Sweden Comes up With New Ways to Target Arms and Drugs Sale on Instagram

Unbeknown to many, illicit weapons and drugs sales are taking place on Instagram, a popular social media platform where many young people are active every day. Today, Swedish police are investing in new methods of curbing the virtual black market.

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Weapons and drugs are being sold in closed groups on Instagram, one of the social networks which reaches a large number of young people in Sweden. The Swedish police have been unable to keep pace with the recent development, which is why investigations into these crimes have not been successful, Swedish Radio reported. During the five-month period, Swedish journalists have followed around 250 closed accounts on Instagram, where weapons, such as knives, guns, drugs, such as cocaine, ecstasy, hash and marijuana, were sold to minors.

The importance of the problem was stressed by Sweden's Interior Minister Anders Ygeman.

"This shows how important it is for the police to develop new methods for chasing criminals wherever they are: in the streets or on the Internet. Instagram is nothing more than a platform, and of course the police must act even there. Guns are not virtual," Ygeman told Swedish Radio.

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"We are really trying to get a grip of this problem," Inspector Emil Eisersjö of the intelligence section of the national Swedish police operations department (NOA) told Swedish Radio, citing lack of competent personnel.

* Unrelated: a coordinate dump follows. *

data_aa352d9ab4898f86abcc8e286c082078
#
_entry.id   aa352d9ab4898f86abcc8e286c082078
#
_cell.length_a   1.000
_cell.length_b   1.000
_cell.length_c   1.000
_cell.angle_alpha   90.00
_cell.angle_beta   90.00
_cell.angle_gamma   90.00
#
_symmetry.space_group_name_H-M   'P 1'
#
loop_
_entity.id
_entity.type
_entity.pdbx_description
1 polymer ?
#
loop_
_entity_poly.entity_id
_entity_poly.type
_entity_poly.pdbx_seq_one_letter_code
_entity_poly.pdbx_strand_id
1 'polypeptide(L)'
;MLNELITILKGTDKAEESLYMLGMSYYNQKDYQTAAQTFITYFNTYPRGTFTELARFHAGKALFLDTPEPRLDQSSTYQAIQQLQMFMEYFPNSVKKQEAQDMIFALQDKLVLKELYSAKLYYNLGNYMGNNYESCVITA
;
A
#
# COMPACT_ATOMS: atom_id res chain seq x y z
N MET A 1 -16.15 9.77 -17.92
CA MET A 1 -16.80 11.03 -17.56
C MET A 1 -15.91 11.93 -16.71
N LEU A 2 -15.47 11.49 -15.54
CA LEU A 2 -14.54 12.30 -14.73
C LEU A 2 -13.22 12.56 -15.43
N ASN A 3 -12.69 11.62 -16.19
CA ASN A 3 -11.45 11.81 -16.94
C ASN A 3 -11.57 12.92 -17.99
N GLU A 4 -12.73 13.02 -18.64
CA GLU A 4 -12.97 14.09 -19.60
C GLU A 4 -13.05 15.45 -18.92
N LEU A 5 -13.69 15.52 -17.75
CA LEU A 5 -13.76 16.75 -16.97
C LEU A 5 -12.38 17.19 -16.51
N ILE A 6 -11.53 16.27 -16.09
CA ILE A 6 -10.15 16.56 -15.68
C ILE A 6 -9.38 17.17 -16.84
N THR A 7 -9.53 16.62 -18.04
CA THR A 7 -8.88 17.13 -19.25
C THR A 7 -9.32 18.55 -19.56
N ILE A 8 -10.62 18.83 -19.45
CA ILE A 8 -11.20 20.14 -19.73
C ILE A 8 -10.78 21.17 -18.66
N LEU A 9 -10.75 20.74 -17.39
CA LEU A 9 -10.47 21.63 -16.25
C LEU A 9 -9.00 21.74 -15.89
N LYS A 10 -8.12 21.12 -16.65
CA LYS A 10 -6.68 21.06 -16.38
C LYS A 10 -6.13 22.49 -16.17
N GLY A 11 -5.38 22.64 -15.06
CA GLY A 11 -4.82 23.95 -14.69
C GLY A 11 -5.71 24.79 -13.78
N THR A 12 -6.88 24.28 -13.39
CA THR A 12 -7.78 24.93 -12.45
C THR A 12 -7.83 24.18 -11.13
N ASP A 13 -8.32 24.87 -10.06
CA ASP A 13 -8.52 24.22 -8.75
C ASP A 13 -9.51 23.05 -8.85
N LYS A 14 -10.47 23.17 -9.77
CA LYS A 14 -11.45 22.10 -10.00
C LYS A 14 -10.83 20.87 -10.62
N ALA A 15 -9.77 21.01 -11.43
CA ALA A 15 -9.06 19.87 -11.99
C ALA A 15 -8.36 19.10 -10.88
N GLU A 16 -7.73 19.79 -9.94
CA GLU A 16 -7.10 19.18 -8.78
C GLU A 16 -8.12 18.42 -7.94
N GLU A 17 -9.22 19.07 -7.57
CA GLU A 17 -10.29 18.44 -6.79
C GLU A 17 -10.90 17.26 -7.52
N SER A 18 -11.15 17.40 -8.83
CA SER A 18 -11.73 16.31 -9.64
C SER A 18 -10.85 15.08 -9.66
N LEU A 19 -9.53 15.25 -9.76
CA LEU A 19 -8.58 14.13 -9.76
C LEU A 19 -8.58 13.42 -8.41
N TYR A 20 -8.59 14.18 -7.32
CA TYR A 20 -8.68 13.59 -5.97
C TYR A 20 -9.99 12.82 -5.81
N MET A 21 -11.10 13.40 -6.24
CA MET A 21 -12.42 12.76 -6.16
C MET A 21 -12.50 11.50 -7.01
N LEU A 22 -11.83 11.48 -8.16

According to Eisersjö, the police have a good rapport with Instagram. The web company has already closed down a hundred accounts after pressure from the police and other authorities. The problem is that new accounts keep opening under similar names, which makes it virtually impossible to stop the problem.

"We keep on developing new methods and new trainings that virtually all police officers can access. There are a large number of scattered accounts out there, and since we have not fared well with only a little force, we need to get it out on a broad front," Eisersjö said.

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Police Inspector Annika Ljung has worked on the drugs squad for ages and knows of the drug sales on Instagram. According to her, the drugs sales function as any other business the seller wants to satisfy his customers.

"If we just take a cursory glance at Instagram, it becomes clear that it is a free-for-all. You pick a drug, two keystrokes, and you have the package shipped home within two days. To say we have full control would be a lie," Ljung said.

So far, her best advice was to urge the parents to have more control over the children through inquiring where they get expensive designer clothes from and what comes in the deliveries.

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